Full Title: Democracy in America
Author: Alexis de Tocqueville
Translator: Arthur Goldhammer
Published: 1835 Vol 1, and 1840 Vol. 2
Publisher: Library of America (Recent translation in 2004)
From the Publishers Description:
“It’s hard to think of a work that has so influenced our understanding of the United States as this—still the most authoritative, reflective set of observations about American institutions and the American character ever written. That its author was a Frenchman, and an aristocrat at that, and that he was balanced and penetrating has often occasioned rueful surprise.
However, de Tocqueville’s distance from his subject is precisely what lends his observations such continuing currency. A few decades ago, for instance, we read Tocqueville for his prediction that Russia and the United States would one day contest for pre-eminence.
Now, we ought to read him (Iraqis and Afghans should, too) for his classic analyses of the link between political parties and free associations and for his reflections on such matters as religion and public life, and “self-interest properly understood.” But many solid translations exist. Why another? Because the Library of America would be incomplete without this canonical work of history and sociology.
And this translation by Goldhammer, the dean of American translators from the French, accomplishes what it’s hard to believe possible: it lends to this unalterably grave work some zest. Never slipping into slang, it gives a colloquial cast, fitting for our time, to a work normally rendered only with high solemnity. The Library of America claims that its editions will stay in print forever. This one’s likely to stand that test.”
(Publisher’s Weekly 2004)
This book originally published in two volumes in 1835 and 1840 is still today considered as one of the best books ever on both subjects: America and Democracy.
De Tocqueville and his partner travelled to America in 1833 to get information on the American prison system. And when they were in America, they visited many of the American institutions including various communities, churches, government facilities, and as well spent time with many citizens to learn about the American democracy.
And these volumes are still used today in American schools for education about the early aspects of America’s founding; and as well l to learn about De Tocqueville’ s commentaries about America and democracy. This is the single most important aspect of this book : the predictions that De Tocqueville made about America’s future:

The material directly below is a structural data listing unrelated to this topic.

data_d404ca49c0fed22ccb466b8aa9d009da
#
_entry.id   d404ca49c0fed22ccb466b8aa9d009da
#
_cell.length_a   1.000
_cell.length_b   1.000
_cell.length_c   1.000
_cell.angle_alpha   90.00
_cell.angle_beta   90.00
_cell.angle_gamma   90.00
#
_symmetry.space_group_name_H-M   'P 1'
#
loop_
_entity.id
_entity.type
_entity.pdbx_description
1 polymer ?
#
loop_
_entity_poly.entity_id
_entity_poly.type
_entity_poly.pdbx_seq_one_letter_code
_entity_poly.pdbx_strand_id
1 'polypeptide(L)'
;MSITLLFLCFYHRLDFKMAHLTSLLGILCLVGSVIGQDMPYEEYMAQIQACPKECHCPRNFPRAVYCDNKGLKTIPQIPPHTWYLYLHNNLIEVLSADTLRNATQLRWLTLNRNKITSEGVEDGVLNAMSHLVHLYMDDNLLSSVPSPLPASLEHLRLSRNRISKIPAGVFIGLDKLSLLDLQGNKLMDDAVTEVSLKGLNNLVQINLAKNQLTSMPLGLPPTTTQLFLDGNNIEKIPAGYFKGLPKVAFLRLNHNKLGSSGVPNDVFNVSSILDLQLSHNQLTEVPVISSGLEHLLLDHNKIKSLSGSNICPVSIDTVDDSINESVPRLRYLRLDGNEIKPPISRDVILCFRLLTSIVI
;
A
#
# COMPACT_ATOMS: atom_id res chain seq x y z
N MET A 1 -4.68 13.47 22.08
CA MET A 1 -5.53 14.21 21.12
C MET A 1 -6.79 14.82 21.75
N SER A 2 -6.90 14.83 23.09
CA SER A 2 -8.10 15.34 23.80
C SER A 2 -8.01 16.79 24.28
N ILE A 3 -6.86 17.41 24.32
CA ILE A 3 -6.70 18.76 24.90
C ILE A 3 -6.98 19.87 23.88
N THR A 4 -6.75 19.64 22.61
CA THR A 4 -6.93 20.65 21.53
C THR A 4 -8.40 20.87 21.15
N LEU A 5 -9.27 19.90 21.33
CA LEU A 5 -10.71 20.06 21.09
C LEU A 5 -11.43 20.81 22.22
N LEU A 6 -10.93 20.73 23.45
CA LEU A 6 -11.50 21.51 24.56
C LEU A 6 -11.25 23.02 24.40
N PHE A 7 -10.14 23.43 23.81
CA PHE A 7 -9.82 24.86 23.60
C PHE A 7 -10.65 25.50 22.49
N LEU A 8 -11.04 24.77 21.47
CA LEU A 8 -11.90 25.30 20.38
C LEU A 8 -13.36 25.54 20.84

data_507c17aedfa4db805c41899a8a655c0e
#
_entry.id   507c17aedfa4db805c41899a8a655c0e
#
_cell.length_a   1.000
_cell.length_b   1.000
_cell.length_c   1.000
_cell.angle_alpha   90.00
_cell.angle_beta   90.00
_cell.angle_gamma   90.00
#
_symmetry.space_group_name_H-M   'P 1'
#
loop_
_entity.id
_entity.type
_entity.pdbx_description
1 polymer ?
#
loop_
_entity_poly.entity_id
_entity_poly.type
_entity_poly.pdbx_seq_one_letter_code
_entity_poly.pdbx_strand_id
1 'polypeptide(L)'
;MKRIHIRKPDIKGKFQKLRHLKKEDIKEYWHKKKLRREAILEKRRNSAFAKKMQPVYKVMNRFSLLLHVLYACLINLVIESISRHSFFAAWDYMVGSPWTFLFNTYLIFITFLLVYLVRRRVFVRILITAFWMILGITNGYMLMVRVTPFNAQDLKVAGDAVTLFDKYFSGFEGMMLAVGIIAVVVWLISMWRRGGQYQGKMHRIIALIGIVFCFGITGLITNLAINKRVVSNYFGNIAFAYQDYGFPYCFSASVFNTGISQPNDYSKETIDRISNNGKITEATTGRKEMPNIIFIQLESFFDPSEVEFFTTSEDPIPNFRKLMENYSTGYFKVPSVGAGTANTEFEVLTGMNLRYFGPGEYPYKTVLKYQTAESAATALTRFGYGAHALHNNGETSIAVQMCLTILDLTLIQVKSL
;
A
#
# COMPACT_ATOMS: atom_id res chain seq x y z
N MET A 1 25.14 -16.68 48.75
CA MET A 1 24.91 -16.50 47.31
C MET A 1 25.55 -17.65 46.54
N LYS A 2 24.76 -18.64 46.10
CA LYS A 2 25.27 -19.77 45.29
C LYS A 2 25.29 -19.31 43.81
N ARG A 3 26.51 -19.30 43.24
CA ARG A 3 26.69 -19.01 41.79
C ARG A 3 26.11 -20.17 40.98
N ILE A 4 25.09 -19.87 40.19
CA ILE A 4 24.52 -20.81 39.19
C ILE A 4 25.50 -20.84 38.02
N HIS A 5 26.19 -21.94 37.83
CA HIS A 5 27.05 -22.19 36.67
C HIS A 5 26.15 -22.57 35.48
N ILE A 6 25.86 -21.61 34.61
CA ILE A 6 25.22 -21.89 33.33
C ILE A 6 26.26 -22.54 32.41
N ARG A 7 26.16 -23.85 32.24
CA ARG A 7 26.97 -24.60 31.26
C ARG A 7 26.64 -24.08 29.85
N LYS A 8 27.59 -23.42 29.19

- America is at the forefront of the future of freedom for the individual, democracy in general , and the demise of slavery and monarchy.
- The contributions of the Puritans to America will be important for Christianity and the establishment of religion in America.
- America will one day have to confront the hegemonic tendencies of Russia. But De Tocqueville makes no mention of China.
- America will one day have to confront the growing oligarchic tendencies of the industrial complex, as they pursue a place in the overall government . (Interesting to note that President Eisenhauer mentions that same issue but also includes the military complex in the early 1950’s)
- Cautions about the tendencies of soft despotism and the growing problem of tyranny of the majority, especially in a democracy.
He cautions about the tendencies of social frustrations as the social condition improves.(This will also be a tactic of the political enemies of a democracy, i.e., to exacerbate social frustrations in order to create disorder in a democracy.)
And if we read carefully, you cannot avoid get the impression that the single most dangerous issue that will face the democracy is apathy among the population.
There have been six separate editions/translations of Democracy in America, all but one was printed in America:
- 1945, edited by Francis Bowen
- 1966 by George Lawrence, introduction by J.P. Mayer
- 2000 by Henry Mansfield and Delba Winthrop
- 2003 by Gerald Bevan
- 2004 by Arthur Goldhammer
- 2010 by James Schliefer and Nolla
For anyone interested in the history of America and as well to read about the perceptions and future forecasts of America, these two volumes will be appreciated by the student and as well anyone who wants to brush up on their history of America.
Although readily available, in hardcover and in an electronic version. It is modestly priced and available on many sites such as Amazon for free in other translations.